As a little homework task, Rob asked us to contribute something to a UGC (User Generated Content) platform.
UGC denotes any form of content such as blogs, wikis, discussion forums, posts, chats, tweets, podcasting, pins, digital images, video, audio files, and other forms of media that was created by users of an online system or service, often made available via social media Web sites.
I thought it would be fun to try this with Open Street Maps, as you never know what other people may have already added. I decided to start with something on the University campus, so I had a nosy through what had been added nearby the Student Village. Shockingly (this may or may not be sarcastic) someone had neglected to include the telephone box outside the first group of houses! Fortunately, I added the telephone box in like any humane person would.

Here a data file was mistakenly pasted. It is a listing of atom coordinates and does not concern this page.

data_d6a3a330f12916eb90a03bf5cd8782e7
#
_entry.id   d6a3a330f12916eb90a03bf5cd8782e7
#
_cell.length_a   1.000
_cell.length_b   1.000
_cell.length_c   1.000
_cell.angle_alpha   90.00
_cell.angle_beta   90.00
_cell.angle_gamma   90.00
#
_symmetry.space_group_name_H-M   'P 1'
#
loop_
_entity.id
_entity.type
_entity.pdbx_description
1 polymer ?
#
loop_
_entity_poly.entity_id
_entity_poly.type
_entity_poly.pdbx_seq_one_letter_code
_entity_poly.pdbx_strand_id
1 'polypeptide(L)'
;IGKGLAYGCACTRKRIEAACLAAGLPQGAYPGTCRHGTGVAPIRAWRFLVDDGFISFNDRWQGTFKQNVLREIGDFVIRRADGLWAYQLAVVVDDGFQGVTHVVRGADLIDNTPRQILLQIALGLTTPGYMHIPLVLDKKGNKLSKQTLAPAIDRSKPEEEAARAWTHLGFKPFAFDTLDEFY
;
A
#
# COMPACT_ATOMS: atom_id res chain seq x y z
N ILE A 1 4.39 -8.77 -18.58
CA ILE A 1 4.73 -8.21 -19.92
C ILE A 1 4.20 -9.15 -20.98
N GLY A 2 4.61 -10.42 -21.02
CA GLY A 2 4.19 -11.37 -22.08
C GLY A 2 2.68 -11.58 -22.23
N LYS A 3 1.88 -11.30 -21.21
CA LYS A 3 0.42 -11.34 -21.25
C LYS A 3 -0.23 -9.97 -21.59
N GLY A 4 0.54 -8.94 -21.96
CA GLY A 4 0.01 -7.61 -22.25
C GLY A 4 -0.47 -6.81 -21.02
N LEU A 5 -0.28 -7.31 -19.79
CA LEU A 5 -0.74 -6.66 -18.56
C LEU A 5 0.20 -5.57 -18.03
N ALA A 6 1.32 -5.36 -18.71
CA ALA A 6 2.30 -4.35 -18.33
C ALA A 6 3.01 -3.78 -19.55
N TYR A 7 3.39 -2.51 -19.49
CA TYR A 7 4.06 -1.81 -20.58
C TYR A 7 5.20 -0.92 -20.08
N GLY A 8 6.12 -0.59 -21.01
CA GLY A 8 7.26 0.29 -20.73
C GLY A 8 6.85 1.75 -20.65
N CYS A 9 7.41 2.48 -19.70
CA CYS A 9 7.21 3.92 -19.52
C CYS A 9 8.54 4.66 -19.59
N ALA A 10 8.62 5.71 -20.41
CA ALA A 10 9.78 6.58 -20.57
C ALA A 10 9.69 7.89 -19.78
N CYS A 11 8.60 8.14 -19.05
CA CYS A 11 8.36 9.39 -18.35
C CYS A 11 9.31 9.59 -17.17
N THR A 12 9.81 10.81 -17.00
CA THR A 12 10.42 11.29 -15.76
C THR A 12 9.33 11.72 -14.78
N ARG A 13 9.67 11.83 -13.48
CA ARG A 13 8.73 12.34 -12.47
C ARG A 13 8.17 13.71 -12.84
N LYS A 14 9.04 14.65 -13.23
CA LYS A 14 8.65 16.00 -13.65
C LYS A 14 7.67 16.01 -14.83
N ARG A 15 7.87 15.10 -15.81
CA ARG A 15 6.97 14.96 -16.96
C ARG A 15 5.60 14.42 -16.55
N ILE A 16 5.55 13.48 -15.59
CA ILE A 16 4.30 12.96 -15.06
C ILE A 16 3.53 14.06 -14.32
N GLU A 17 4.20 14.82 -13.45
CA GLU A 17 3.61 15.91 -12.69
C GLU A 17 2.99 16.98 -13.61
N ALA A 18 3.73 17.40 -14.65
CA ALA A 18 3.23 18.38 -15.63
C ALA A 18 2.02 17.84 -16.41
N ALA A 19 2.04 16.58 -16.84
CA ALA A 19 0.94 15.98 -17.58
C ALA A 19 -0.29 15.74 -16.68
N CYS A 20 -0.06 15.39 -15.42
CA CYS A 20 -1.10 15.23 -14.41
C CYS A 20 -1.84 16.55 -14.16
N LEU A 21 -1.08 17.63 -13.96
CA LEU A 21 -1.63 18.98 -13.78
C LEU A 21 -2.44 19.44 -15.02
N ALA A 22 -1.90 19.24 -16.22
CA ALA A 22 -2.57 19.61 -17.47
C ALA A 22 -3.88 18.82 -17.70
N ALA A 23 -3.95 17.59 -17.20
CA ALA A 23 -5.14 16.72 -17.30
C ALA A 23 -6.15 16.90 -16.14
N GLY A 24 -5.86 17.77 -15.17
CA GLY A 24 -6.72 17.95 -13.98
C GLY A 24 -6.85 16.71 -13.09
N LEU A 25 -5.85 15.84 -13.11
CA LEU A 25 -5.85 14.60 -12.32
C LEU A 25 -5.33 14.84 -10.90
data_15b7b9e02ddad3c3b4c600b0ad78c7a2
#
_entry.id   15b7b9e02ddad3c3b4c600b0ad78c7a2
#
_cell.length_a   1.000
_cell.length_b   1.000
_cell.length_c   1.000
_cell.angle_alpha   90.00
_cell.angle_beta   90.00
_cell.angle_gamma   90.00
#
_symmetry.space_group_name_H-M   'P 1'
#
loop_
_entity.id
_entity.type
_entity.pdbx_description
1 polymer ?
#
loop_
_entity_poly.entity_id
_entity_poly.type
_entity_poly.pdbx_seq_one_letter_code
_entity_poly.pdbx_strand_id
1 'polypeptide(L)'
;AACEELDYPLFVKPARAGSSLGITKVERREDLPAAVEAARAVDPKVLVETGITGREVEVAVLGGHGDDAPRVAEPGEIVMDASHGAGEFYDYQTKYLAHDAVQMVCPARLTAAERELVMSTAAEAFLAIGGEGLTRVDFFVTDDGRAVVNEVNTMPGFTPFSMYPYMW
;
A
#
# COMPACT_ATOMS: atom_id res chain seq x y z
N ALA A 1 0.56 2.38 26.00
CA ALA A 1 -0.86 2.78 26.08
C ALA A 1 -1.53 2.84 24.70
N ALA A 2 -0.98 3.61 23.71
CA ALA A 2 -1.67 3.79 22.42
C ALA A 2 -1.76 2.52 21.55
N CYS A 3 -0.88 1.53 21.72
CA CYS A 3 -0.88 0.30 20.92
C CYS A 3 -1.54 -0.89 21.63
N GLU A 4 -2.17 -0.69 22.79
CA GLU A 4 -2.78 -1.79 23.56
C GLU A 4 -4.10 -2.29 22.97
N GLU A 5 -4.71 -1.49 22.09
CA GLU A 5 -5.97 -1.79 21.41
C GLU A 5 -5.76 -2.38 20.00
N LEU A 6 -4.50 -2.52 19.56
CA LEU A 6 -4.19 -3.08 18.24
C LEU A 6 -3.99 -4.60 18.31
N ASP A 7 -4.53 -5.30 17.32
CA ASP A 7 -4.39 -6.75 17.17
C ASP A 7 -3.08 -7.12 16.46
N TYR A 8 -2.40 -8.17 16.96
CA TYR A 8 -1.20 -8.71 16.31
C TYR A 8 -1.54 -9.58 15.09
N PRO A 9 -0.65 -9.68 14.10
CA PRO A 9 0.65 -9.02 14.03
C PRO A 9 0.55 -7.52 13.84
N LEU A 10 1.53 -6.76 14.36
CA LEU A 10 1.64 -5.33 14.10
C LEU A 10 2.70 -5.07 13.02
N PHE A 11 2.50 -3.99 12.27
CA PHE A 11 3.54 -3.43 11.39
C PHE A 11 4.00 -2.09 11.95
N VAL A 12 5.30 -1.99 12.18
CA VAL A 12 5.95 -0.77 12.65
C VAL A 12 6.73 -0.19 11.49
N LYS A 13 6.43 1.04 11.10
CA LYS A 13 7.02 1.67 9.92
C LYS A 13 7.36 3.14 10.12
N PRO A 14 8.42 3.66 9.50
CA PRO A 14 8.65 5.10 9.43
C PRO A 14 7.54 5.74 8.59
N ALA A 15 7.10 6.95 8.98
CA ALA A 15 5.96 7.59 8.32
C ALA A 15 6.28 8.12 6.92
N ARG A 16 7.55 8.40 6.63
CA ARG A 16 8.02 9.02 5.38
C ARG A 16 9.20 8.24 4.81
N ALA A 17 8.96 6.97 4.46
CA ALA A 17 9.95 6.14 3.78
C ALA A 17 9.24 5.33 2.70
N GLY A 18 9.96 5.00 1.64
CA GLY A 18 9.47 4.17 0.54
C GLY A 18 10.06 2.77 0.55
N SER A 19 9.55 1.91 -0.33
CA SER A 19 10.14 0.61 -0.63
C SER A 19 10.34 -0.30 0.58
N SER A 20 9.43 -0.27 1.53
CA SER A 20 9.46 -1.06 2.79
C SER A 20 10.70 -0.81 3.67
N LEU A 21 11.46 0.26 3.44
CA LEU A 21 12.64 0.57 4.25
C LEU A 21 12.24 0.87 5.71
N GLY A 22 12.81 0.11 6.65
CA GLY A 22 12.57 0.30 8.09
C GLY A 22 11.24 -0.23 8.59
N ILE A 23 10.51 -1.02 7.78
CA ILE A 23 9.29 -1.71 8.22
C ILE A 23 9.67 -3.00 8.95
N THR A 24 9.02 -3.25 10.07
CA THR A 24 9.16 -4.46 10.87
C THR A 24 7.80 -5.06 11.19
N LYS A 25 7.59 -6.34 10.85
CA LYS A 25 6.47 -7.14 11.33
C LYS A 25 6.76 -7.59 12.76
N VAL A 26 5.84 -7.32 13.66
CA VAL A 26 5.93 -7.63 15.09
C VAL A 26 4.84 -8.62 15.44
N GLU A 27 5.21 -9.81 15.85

Having saved the day by adding in a vital land mark on the map, I moved down a bit further from the Student Village towards the local shops. I was greeted with yet another horror; the shops did not exist on the map (and neither did the car park. Those poor drivers…)
Adding the shops and car park was easy enough, though this made me wonder how much content had been added around my neck of the woods back in East Sussex. As I had expected, the poor telephone box had been neglected from the map over there too, as well as the huge park behind my house.
I hadn’t realised how easy it would be to work with UGC platforms before, as I’d never tried to edit a Wiki page or anything in the past. They are definitely very useful resources and I plan to look into other types of UGC across the web.
The objects that I added to the map weren’t exactly important, though if say for instance, Weymouth house had been missed from the map, anyone studying DMD relying on Open Street Maps would be in trouble. This is why Open Street Maps being a UGC platform is so helpful, as you don’t have to wait for a moderator to update the content on the maps – you can do it yourself!
Moens, M F., 2nd Li, J. and Chua, T S., 2014. Mining User Generated Content. United States: CRS Press.